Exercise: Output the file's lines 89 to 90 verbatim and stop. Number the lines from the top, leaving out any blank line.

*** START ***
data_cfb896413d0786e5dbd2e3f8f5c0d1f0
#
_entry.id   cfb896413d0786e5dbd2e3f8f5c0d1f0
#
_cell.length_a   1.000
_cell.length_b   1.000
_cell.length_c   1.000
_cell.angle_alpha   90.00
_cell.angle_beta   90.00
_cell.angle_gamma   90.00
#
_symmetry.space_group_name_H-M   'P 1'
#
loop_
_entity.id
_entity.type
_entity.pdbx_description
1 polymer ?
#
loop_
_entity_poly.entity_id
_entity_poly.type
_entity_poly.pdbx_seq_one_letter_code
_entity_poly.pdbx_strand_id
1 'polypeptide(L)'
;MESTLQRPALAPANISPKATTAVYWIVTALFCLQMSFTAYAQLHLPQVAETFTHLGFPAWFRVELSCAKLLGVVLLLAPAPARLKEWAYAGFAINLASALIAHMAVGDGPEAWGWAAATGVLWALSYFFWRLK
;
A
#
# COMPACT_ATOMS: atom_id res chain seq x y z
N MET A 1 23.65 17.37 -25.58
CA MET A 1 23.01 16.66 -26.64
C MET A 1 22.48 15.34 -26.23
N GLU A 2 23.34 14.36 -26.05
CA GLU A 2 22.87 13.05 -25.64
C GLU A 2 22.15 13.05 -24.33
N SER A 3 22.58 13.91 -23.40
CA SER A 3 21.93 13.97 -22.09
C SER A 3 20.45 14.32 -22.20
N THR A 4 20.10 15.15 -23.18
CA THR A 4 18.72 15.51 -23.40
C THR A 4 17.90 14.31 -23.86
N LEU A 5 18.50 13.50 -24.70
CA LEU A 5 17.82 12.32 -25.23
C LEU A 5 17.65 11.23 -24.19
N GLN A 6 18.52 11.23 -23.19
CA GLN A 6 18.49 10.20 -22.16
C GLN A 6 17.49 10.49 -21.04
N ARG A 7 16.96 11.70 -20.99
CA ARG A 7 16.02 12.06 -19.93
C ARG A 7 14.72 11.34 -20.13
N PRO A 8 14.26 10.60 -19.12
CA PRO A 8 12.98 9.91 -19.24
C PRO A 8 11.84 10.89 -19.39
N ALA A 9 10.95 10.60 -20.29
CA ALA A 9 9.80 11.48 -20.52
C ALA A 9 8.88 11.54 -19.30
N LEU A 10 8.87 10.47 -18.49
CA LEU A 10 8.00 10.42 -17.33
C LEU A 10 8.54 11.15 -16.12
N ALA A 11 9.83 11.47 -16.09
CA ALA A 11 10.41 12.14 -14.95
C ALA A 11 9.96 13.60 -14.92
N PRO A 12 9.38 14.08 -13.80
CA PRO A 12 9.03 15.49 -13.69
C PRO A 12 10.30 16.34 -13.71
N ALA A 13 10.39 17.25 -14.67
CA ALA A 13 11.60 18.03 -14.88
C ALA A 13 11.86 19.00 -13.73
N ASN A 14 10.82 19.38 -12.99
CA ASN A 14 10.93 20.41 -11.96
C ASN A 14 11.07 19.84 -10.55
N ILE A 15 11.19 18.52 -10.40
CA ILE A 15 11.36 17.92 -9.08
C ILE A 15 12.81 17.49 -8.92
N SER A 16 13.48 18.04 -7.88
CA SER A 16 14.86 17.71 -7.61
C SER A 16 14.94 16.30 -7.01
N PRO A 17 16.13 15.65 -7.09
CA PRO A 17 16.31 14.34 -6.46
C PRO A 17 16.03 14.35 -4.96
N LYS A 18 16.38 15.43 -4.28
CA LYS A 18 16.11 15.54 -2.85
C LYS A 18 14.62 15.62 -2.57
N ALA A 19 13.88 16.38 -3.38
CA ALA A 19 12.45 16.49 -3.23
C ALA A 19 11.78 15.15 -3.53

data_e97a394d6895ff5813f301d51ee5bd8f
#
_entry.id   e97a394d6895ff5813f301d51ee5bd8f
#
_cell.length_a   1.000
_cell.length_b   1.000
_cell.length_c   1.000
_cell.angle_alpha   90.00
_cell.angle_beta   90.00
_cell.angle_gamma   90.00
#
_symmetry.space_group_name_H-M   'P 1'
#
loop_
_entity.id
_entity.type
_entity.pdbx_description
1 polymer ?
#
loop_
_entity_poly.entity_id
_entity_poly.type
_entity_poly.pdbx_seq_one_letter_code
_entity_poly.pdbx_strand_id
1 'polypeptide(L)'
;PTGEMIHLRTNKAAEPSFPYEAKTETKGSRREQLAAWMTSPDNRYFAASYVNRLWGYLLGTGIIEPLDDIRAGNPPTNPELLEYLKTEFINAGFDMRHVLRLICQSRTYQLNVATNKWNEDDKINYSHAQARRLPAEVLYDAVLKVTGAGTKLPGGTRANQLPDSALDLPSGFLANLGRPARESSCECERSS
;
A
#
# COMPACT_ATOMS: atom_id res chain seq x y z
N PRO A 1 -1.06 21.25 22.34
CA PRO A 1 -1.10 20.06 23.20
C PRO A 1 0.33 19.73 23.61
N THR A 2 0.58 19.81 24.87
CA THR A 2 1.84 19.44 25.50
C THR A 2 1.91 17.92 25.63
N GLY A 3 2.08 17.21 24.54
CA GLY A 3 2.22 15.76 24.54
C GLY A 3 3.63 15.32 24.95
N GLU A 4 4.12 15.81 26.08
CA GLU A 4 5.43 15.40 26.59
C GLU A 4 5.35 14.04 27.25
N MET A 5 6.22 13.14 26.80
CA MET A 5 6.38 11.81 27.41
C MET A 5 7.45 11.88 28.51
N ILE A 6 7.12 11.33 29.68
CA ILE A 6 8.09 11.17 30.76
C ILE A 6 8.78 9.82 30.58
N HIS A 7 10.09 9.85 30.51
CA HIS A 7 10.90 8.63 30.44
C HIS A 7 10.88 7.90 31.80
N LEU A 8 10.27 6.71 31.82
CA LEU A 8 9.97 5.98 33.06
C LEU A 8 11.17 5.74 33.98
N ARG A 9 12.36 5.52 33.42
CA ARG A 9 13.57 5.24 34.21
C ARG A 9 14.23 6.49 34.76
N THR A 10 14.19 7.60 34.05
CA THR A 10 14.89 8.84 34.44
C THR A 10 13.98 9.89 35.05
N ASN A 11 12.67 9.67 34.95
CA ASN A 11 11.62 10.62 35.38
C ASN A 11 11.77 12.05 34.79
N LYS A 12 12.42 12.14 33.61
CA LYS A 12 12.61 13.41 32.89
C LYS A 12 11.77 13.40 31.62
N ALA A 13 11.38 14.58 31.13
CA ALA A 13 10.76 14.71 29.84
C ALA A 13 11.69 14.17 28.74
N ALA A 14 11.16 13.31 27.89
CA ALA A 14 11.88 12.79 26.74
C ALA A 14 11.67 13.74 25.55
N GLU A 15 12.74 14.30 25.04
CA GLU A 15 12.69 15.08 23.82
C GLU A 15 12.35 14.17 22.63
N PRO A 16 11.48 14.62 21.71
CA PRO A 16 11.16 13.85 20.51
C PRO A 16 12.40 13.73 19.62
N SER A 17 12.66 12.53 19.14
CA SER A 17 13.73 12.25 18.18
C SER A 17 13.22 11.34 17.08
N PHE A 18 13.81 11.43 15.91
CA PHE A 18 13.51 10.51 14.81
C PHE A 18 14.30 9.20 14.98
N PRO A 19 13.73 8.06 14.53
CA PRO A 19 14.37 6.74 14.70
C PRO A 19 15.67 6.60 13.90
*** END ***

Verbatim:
#
_entry.id   e97a394d6895ff5813f301d51ee5bd8f